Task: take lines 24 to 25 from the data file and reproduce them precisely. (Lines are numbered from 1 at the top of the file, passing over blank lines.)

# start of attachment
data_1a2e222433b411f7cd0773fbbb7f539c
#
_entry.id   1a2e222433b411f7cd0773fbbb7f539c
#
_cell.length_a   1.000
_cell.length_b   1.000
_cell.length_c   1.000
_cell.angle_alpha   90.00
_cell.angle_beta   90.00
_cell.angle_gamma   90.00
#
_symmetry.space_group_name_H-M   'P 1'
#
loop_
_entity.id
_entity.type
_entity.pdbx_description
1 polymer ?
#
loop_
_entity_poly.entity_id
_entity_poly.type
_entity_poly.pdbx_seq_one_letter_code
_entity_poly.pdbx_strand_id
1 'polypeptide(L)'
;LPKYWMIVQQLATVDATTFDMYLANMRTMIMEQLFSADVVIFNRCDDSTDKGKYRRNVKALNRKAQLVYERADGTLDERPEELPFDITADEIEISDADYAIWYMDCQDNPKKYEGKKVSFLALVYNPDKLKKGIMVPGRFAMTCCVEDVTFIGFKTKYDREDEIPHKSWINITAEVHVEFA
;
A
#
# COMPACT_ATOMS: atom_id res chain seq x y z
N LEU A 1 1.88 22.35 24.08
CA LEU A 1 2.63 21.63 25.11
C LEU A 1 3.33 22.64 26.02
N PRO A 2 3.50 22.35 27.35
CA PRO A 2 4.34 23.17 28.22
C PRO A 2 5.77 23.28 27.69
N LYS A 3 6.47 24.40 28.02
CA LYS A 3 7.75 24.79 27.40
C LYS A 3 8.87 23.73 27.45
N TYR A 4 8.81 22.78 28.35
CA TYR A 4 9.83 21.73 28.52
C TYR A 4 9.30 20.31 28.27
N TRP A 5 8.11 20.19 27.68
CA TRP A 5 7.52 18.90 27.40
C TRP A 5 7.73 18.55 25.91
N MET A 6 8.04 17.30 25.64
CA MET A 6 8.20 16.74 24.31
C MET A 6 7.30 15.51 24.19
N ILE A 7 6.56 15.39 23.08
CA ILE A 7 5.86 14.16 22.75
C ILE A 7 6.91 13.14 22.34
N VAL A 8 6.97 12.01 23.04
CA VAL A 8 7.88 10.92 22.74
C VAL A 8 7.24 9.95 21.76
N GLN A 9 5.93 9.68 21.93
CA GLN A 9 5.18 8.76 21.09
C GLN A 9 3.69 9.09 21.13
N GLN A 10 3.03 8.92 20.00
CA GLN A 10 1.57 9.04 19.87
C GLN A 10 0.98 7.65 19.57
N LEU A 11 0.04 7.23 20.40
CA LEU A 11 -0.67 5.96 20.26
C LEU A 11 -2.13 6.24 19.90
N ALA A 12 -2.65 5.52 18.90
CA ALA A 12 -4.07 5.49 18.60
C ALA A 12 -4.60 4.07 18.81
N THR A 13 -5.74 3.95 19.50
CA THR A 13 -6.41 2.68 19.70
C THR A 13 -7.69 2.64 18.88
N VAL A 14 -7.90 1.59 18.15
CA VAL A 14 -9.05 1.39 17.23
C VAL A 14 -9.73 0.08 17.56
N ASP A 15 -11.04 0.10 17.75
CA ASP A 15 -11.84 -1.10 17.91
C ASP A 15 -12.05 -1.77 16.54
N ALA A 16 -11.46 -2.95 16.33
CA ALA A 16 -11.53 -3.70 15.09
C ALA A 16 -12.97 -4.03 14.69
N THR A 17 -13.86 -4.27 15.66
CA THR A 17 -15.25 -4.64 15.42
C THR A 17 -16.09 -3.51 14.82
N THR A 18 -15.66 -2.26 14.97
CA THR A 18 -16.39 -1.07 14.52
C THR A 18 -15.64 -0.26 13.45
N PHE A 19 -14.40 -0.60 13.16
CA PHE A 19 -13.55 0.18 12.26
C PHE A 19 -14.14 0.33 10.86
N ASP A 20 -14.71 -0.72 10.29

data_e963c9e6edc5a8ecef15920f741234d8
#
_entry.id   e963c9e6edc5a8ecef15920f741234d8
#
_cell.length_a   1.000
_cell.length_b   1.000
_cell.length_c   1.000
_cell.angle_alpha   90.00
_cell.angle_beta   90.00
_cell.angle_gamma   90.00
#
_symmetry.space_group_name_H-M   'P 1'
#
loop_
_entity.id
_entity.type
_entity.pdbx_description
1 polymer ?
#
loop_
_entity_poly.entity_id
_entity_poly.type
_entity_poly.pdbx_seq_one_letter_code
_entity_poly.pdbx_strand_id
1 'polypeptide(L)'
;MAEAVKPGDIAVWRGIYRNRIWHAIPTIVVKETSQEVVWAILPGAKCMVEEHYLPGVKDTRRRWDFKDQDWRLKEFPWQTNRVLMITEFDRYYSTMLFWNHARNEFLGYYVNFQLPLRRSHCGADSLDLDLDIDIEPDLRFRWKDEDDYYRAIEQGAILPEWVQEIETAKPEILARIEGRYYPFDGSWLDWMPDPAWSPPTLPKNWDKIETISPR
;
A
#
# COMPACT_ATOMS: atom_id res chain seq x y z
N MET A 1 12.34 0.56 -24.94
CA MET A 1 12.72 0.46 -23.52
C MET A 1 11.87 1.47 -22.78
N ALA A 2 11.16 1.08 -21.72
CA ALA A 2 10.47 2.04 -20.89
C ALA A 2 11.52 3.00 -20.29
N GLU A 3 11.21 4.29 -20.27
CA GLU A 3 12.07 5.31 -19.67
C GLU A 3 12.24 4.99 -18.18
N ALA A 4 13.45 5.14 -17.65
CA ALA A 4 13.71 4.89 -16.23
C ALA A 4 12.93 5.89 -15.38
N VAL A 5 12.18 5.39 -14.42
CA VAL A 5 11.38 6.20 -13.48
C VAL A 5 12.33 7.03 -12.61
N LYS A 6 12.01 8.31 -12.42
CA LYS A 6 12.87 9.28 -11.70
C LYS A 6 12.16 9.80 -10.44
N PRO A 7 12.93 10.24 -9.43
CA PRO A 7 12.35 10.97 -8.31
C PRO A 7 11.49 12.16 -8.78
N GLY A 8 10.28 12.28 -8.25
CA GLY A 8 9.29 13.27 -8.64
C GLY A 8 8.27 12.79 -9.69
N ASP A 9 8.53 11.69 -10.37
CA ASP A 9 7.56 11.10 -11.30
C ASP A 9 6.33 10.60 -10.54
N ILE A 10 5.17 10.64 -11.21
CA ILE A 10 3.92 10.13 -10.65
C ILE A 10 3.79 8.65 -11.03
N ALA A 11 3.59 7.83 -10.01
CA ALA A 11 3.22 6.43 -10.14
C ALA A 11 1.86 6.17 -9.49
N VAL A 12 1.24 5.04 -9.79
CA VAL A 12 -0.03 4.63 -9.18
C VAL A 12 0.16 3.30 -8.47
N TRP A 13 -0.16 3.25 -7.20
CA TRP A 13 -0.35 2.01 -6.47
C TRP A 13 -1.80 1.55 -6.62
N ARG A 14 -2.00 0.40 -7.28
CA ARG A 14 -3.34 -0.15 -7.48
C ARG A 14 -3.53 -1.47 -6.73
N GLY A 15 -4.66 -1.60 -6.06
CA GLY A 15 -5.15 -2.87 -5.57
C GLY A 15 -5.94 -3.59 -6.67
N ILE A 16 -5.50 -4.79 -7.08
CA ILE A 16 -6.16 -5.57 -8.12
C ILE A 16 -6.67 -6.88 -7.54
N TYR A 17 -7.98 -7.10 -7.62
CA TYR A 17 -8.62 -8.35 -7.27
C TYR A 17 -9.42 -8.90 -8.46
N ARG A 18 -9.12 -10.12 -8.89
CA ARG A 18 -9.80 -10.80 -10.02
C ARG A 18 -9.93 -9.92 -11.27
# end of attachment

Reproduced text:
_entity_poly.pdbx_strand_id
1 'polypeptide(L)'